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Surgical skills have traditionally been classified as technical and non-technical skills. Technical skills—also called psychomotor skills—constitute a core component of surgical skills. They have been the focus of surgical skill training for several decades. However, the cognitive component has not been evaluated as applied in surgical practice and training. The integration of cognitive and motor components and the resulting sequence of steps involved in the psychomotor skills have not been adequately explained.
Bloom and colleagues described the psychomotor skill domain of learning in 1956. In 1972, Simpson proposed various domains (perception, set, guided response, mechanism, complex overt response, adaptation and origination).1 Even though these categories describe cognitive and kinetic skills, they focus on certain aspects such as responses to actions and performance levels. Since then, multiple publications have described training and evaluation models, such as the Zwisch model, the famous ‘see one, do one, teach one’ model, and the global assessment scales. Nonetheless, they describe technical skills as one part rather than multiple integrated components and steps. Miller’s well-known hierarchical triangle describes the levels of performance (knows, knows how, shows how, then does) rather than the steps involved.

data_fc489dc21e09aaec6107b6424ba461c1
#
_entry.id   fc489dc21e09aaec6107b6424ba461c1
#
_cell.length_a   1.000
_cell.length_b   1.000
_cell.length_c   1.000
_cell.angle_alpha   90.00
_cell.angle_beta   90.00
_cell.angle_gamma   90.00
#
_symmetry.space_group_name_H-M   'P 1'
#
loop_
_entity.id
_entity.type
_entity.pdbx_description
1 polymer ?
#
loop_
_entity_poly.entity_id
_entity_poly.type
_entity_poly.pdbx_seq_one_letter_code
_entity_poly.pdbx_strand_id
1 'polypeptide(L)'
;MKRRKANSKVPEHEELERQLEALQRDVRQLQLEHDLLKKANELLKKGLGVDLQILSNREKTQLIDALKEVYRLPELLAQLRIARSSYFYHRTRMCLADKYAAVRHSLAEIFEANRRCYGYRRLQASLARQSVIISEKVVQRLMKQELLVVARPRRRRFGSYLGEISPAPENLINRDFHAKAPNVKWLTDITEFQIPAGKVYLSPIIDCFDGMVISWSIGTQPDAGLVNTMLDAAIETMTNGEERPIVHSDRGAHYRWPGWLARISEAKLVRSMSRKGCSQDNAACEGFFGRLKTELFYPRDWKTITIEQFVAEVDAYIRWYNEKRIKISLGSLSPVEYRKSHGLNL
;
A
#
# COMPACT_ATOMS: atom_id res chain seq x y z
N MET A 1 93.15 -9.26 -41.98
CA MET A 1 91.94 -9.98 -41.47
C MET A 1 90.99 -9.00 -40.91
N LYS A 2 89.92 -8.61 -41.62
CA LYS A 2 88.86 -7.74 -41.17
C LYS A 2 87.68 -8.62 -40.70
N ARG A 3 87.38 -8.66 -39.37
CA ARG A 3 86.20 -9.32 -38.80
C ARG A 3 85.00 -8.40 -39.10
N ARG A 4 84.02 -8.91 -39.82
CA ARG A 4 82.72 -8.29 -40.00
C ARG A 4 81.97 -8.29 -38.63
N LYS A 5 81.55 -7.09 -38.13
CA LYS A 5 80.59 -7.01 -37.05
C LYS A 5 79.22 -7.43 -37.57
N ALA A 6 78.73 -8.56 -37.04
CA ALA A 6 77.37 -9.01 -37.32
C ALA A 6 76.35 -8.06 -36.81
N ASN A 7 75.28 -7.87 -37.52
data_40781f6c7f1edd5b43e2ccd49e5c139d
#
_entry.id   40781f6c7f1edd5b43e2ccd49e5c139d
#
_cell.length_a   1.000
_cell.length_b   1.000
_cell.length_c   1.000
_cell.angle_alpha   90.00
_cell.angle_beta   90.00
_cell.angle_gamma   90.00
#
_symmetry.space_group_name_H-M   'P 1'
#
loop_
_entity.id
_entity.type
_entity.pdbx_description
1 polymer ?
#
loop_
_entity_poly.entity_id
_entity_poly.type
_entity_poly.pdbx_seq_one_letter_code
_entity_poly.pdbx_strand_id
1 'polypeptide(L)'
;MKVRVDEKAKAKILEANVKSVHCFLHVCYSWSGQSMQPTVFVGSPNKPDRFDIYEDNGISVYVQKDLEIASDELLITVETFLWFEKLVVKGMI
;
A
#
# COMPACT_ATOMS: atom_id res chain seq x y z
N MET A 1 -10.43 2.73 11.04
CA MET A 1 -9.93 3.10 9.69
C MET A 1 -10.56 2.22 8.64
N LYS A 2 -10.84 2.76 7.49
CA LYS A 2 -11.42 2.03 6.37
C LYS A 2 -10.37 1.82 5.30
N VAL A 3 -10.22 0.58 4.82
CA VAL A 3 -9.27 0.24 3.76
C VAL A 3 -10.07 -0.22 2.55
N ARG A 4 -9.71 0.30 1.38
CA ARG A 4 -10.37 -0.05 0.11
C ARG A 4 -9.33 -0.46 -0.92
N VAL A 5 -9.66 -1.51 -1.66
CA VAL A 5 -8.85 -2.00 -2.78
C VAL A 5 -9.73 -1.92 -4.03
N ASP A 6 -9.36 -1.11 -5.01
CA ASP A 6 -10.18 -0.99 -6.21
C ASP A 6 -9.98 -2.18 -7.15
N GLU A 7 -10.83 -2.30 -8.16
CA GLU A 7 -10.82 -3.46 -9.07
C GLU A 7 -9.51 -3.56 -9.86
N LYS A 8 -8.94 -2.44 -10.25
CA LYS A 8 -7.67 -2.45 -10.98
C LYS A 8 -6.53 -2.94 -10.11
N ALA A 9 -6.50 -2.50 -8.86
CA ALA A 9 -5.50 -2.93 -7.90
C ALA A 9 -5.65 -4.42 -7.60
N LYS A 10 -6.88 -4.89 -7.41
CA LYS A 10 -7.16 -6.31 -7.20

The aim of this article is to describe a new perspective of the surgical skills components that focus on the cognitive aspect. The concept can improve surgical training and evaluation through specially prepared, competency-based2 activities that do not consume the valuable operative room time or the resident 80-hour work limit. It also fosters building expertise in surgical skills for junior or international practitioners.
Operative procedures and tasks are performed after adequate and appropriate evaluation and planning. The motor program …
Contributors FT: conceptualisation, writing, editing, revising, finalising and submitting with responsibility about the entire content.
Funding The authors have not declared a specific grant for this research from any funding agency in the public, commercial or not-for-profit sectors.
Competing interests None declared.
Patient consent for publication Not required.
Provenance and peer review Not commissioned; internally peer reviewed.
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